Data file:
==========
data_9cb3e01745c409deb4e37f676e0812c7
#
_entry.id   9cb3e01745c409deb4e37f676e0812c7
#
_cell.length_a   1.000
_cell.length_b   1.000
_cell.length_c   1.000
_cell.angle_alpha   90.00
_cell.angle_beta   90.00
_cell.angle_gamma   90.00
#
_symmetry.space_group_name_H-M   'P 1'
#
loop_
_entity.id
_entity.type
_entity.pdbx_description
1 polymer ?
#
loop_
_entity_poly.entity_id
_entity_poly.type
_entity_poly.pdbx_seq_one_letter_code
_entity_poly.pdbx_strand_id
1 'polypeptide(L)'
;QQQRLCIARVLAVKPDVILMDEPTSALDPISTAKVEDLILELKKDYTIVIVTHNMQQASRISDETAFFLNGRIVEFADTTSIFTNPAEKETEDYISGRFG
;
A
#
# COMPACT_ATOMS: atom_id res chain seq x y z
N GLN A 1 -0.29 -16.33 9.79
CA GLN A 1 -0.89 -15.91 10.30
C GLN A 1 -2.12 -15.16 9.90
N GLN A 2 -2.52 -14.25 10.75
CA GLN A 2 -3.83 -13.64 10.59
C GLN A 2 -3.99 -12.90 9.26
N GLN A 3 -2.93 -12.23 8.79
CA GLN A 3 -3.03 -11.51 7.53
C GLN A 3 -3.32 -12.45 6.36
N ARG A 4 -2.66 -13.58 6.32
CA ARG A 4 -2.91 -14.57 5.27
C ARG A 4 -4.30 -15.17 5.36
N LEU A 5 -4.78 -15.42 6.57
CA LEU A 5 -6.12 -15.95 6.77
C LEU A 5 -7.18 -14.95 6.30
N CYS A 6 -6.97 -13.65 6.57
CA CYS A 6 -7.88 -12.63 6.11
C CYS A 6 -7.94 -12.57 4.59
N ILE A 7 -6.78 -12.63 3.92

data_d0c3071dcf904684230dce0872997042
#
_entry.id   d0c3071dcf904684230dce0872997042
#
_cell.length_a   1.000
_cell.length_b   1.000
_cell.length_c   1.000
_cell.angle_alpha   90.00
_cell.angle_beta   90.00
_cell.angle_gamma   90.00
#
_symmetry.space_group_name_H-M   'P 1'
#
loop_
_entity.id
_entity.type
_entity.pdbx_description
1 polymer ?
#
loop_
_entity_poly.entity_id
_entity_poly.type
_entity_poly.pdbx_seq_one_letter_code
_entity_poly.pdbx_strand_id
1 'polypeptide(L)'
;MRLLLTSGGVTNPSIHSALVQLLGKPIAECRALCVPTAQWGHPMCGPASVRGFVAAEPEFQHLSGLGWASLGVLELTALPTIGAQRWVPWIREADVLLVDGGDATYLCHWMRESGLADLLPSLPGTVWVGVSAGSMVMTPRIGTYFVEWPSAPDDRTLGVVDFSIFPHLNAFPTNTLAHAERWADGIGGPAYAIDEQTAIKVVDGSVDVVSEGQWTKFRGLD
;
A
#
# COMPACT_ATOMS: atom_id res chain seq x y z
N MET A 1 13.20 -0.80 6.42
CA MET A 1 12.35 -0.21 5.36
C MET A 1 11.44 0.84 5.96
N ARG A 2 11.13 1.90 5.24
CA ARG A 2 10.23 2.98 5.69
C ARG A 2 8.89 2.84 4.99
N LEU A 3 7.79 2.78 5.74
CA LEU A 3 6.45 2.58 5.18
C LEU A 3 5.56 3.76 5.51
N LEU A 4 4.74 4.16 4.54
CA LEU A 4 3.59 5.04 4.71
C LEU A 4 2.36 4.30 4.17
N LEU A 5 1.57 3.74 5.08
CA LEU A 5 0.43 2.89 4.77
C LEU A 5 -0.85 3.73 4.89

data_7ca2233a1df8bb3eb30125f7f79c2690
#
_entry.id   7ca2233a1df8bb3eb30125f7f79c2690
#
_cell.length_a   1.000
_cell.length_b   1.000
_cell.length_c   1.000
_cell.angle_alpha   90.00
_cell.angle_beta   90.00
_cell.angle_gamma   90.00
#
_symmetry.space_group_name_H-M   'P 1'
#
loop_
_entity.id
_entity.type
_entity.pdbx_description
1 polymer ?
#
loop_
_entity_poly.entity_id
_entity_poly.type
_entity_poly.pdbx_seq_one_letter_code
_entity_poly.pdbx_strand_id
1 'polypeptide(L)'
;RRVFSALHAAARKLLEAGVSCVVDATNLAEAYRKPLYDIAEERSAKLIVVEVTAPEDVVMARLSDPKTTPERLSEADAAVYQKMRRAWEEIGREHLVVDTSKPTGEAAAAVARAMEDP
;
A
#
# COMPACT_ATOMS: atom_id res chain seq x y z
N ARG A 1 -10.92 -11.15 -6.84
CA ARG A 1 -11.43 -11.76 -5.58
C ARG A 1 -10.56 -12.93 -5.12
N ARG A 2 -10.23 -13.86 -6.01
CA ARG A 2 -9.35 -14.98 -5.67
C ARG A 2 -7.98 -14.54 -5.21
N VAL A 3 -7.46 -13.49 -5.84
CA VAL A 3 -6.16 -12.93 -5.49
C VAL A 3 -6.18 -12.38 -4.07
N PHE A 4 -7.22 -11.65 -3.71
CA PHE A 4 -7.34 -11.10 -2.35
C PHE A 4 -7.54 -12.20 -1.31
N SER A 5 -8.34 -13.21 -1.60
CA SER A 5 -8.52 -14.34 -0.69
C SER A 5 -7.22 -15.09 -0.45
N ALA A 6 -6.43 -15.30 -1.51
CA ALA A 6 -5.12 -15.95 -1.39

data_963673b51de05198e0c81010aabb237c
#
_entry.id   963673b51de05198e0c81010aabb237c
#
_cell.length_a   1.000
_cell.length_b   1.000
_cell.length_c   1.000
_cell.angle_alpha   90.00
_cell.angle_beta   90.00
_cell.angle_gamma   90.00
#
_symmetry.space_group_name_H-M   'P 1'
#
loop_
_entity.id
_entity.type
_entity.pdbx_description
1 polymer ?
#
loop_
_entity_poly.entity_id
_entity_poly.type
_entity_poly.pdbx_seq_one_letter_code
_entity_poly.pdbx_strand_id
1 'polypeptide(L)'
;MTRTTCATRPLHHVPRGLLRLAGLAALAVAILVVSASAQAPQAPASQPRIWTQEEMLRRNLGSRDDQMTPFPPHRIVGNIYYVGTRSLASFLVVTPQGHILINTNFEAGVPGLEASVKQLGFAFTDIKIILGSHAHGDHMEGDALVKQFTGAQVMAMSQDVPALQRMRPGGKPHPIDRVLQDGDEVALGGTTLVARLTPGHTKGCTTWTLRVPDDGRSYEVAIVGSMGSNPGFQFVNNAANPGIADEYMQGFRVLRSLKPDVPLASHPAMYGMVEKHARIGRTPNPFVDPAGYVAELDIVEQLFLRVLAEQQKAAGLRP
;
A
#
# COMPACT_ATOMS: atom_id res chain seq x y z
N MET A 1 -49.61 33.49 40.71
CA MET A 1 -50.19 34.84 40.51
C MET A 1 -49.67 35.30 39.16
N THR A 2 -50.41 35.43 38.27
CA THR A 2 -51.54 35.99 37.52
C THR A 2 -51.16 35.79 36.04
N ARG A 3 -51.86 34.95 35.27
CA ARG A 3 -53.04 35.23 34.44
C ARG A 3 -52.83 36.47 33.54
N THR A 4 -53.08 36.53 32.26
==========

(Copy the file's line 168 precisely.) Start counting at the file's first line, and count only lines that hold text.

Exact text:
;